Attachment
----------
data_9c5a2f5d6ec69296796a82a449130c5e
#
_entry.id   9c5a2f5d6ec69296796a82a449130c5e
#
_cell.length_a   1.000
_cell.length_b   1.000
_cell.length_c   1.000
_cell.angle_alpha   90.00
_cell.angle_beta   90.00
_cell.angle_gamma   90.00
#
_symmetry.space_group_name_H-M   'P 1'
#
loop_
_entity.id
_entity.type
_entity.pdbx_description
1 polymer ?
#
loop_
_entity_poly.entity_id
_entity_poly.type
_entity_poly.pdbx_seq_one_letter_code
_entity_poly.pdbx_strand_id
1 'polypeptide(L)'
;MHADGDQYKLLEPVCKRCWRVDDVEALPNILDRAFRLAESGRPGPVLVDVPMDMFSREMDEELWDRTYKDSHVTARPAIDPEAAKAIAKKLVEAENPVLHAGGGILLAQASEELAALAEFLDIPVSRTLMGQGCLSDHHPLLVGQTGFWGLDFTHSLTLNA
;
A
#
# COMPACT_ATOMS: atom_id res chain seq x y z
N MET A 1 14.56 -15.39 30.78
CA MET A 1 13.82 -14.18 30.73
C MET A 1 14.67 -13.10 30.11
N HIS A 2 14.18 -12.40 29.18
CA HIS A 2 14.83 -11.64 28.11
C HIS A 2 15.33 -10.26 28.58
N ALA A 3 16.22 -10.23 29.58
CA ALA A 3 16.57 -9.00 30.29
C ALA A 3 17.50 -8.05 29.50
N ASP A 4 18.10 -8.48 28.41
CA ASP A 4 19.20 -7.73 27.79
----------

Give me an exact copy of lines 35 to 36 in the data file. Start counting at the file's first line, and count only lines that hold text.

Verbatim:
CA HIS A 2 14.83 -11.64 28.11
C HIS A 2 15.33 -10.26 28.58